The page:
The fears of infected airline passengers spreading the
coronavirus infection to everyone else on the aircraft are unfounded and the
risk of contracting the disease on an airplane is low, according to scientists.
While there have certainly been cases of infected passengers
passing the virus on to an airplane's crew or fellow travellers, the
transmission rates are low, they pointed out.
A study published in medical journal JAMA Network Open found
evidence of the possible spread of coronavirus during a four-hour flight from
Tel Aviv to Frankfurt in March. Two passengers developed infections after
flying with a group of tourists who had come into contact with an infected person
and contracted the disease, according to researchers from the Institute for
Medical Virology at Goethe University in Frankfurt.
An earlier flight from the UK to Vietnam on March 2, in which
one passenger seemingly spread the virus to around 14 other passengers, as well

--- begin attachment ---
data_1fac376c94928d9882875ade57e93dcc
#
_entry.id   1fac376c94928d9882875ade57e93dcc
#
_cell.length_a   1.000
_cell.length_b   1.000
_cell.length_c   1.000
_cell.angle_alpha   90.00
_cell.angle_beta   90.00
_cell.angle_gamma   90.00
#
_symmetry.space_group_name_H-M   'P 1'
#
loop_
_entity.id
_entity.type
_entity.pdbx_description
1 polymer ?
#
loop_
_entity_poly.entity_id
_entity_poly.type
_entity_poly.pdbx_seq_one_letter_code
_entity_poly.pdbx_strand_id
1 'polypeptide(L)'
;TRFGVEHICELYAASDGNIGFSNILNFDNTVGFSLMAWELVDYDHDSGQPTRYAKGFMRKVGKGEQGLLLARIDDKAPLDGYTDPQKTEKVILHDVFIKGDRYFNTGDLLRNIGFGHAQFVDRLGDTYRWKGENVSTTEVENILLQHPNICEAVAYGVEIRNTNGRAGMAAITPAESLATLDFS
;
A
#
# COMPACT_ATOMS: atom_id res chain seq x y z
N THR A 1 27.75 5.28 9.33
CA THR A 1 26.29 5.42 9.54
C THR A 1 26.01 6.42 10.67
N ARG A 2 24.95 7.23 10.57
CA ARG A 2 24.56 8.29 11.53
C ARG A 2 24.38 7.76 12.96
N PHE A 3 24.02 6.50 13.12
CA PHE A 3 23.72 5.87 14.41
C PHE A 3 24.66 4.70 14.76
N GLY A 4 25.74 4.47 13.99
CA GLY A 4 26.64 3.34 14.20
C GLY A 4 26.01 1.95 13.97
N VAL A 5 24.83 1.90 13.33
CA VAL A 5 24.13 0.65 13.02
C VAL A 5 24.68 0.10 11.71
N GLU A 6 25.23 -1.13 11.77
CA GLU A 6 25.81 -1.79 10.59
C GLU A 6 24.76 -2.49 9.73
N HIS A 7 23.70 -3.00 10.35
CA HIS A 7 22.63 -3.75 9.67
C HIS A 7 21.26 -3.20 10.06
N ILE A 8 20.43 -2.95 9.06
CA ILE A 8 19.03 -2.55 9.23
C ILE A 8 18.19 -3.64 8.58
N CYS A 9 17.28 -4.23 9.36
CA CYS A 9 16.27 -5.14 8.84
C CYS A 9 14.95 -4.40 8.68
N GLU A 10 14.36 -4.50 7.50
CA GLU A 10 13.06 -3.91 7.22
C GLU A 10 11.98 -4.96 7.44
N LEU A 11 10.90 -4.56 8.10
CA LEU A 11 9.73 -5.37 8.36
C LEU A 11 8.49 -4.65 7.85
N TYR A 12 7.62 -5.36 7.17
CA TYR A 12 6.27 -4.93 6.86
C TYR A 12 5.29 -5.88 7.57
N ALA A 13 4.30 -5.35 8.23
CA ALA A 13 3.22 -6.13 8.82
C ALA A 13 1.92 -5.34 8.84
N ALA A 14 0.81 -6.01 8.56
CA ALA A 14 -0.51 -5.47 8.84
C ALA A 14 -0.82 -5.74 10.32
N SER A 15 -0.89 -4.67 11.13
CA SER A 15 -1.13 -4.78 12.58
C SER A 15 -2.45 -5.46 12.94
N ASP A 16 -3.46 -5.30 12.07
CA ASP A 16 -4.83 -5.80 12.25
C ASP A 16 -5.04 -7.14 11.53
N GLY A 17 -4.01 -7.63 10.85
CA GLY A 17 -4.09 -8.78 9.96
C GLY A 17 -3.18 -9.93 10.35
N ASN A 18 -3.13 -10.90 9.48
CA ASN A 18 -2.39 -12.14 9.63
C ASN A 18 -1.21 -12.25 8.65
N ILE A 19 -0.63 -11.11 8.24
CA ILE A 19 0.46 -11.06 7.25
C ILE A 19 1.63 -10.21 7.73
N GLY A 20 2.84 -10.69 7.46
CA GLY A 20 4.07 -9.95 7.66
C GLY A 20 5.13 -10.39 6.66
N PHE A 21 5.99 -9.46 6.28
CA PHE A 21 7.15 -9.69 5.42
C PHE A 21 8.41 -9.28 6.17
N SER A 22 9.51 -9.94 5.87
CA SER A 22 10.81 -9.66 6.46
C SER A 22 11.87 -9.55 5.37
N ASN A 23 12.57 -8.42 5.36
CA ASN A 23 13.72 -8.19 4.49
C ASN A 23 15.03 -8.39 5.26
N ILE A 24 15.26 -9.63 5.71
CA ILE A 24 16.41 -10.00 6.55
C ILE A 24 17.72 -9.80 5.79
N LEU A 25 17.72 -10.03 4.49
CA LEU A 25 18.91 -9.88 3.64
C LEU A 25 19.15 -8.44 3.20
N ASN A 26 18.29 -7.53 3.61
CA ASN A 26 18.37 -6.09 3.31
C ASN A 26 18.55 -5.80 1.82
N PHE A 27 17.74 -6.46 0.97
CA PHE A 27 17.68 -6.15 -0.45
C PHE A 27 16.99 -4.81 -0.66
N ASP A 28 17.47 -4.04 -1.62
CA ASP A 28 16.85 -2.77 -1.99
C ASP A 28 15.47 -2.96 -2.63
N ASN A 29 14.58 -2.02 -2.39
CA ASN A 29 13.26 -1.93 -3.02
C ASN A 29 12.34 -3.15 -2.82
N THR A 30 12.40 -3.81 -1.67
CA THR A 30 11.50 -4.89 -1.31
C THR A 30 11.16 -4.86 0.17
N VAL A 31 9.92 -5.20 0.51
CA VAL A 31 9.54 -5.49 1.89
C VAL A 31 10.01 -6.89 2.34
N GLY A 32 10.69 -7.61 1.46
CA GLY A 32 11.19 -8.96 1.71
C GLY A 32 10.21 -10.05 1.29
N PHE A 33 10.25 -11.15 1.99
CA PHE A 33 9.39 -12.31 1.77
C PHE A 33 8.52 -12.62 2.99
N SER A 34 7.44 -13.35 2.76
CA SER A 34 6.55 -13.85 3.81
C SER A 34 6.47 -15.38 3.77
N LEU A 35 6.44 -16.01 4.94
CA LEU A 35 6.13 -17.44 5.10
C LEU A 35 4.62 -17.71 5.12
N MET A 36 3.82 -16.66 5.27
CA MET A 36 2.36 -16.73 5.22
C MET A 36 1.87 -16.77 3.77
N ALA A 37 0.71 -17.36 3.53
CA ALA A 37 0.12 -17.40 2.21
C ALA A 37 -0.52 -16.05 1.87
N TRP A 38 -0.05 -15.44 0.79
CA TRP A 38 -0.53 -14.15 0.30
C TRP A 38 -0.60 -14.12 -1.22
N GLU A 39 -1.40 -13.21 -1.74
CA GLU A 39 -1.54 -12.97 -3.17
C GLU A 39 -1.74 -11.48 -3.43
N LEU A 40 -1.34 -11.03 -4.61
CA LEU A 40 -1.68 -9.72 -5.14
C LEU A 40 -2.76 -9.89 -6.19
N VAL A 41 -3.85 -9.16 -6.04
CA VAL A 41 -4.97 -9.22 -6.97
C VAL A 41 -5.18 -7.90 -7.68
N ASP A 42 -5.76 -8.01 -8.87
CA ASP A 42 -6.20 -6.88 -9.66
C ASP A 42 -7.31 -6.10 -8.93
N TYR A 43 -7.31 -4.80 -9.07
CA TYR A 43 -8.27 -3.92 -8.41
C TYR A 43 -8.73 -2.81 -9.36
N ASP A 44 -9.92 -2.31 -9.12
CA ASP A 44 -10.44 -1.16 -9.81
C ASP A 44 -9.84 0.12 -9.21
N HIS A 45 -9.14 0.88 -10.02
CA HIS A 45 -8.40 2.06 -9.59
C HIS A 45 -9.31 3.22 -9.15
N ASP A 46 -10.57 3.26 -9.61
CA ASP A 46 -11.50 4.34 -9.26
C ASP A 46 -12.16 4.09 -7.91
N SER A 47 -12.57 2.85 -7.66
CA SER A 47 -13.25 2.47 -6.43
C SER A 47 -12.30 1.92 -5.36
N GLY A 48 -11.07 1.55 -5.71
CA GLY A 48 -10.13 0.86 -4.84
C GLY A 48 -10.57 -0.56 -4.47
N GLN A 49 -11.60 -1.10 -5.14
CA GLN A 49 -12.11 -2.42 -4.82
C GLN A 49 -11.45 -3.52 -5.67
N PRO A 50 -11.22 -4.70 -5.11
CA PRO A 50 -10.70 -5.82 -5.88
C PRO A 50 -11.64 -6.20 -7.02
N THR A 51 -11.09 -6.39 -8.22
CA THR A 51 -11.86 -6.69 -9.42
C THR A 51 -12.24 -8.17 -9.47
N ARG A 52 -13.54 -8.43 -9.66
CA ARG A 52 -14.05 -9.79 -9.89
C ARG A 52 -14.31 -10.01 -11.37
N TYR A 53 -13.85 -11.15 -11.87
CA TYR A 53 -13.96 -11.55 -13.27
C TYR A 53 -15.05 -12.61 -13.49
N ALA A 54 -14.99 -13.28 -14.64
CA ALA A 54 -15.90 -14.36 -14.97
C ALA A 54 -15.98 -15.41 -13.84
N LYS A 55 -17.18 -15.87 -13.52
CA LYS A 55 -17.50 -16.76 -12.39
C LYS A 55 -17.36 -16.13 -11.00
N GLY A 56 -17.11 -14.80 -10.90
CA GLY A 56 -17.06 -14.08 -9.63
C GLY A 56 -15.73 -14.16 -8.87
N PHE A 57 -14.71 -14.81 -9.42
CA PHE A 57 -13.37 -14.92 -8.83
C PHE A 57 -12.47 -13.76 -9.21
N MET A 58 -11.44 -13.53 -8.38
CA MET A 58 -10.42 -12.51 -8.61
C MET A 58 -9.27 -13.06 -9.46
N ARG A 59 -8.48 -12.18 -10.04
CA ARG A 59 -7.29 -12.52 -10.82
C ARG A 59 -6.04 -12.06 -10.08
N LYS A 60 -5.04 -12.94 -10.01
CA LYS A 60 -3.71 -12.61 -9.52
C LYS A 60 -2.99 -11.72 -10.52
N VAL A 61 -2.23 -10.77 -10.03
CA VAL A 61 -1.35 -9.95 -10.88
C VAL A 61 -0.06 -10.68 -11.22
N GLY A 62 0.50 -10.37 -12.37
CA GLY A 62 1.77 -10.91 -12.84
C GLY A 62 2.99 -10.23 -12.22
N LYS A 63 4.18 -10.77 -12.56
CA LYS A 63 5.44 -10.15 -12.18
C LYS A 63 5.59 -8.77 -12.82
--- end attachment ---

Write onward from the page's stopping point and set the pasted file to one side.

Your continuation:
as a crew member, is so far believed to be the only known on-board transmission
to multiple people. One explanation for the apparently low risk level is that
the air in modern aircraft cabins is replaced with new fresh air every two to
three minutes, and most planes are fitted with air filters designed to trap
99.99% of particles.
Additionally, various precautionary measures have been
implemented such as face-coverings for both passengers and crew, which is
mandatory on most airlines, temperature screenings, as well as more intensive
cabin cleaning and limited movement in the cabin during flight.
A recent study by Arnold Barnett, a professor of statistics
at the Massachusetts Institute of Technology's Sloan School of Management,
looked at the benefits of the empty middle seat policy.
According to his findings, based on short haul flights in the US on aircraft configured with three seats on either side of the aisle, such as the Airbus 320 and the Boeing 737 -- and assuming everyone is wearing a mask -- the risk of catching the virus on a full flight is just 1 in 4,300. Those odds fall to 1 in 7,700 if the middle seat is vacant. These figures are specifically for two-hour flights within the United States, the country with highest cases of Covid-19.